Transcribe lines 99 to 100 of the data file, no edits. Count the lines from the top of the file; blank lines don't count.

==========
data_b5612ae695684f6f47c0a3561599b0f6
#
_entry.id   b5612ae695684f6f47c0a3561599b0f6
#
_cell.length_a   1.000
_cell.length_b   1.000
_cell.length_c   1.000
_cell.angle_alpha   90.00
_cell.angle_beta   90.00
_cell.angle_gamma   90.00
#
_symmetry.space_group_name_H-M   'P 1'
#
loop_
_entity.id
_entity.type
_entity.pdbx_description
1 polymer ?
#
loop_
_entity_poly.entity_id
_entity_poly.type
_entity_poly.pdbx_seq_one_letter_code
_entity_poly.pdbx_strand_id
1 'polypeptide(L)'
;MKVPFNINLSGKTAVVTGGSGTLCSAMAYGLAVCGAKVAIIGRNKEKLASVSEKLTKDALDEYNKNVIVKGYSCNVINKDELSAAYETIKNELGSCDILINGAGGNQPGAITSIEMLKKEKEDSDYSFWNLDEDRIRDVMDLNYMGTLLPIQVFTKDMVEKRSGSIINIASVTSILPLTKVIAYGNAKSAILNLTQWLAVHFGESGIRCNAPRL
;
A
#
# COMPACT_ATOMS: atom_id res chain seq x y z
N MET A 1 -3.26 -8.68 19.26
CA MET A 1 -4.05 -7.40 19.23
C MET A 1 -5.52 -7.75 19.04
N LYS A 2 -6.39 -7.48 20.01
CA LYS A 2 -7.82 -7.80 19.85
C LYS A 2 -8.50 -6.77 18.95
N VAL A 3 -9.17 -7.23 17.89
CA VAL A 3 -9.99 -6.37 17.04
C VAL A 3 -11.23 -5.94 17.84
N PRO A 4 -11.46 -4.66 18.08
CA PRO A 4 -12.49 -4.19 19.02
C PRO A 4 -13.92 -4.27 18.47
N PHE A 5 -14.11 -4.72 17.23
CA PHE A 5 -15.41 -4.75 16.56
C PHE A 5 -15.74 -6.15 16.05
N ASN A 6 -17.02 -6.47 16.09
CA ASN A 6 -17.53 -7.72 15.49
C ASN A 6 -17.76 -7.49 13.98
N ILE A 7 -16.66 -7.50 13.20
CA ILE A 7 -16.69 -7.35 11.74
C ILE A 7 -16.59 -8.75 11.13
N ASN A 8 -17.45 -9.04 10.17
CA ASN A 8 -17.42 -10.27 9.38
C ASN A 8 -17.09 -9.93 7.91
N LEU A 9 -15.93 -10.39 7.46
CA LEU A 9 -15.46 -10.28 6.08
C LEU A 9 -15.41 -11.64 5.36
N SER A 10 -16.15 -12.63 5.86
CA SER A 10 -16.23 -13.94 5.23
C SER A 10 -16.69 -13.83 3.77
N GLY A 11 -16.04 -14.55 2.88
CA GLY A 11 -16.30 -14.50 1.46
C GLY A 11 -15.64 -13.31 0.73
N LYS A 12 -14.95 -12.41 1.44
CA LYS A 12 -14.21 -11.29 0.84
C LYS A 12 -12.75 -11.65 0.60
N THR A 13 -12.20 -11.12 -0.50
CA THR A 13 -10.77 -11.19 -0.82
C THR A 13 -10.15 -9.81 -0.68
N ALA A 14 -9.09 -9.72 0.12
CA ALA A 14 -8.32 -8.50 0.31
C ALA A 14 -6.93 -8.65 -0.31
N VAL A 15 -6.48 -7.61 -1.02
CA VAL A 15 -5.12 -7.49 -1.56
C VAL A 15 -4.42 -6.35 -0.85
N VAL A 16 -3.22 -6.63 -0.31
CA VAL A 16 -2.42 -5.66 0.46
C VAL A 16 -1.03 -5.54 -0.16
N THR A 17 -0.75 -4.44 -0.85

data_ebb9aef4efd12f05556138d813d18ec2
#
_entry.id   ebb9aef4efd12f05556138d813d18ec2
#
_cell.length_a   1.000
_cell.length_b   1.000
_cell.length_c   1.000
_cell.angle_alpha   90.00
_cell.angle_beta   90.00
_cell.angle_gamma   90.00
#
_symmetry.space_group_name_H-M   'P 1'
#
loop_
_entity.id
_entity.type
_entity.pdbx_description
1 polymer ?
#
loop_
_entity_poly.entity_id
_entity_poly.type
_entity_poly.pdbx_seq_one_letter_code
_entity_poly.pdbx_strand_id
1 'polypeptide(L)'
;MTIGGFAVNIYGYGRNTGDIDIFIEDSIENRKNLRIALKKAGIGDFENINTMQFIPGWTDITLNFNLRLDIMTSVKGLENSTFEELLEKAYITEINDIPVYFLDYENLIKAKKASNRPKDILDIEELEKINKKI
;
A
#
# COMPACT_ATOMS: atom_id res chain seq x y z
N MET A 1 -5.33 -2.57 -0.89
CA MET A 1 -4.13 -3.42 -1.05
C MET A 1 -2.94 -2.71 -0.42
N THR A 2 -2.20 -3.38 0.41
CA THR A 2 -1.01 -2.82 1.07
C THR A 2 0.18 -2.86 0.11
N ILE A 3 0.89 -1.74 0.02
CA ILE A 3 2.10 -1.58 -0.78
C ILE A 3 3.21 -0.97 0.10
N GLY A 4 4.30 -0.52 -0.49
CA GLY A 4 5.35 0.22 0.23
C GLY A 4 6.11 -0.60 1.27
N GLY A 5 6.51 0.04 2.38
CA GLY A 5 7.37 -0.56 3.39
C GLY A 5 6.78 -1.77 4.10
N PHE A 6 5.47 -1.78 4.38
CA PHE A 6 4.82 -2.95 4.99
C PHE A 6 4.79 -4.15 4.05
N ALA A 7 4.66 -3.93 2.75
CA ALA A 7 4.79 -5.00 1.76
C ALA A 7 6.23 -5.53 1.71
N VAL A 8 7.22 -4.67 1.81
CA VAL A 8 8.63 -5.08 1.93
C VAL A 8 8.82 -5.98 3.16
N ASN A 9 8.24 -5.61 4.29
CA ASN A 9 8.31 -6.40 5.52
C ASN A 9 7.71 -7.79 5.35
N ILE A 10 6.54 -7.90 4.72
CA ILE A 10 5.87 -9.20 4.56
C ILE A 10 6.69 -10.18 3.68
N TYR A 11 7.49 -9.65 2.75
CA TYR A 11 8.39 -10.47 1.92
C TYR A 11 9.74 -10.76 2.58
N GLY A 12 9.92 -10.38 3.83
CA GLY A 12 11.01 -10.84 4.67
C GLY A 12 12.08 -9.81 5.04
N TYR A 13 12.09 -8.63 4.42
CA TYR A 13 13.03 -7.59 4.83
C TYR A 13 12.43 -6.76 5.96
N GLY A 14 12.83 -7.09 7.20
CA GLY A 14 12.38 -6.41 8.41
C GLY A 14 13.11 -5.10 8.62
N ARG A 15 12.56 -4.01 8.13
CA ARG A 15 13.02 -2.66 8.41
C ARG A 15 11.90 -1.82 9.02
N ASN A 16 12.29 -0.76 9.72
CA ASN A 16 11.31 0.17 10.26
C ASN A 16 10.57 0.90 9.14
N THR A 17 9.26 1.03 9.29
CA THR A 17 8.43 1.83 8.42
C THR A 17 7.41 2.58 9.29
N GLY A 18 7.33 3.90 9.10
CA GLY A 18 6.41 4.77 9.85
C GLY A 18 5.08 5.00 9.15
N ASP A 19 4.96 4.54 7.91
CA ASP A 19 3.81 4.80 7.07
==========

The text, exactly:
loop_
_entity_poly.entity_id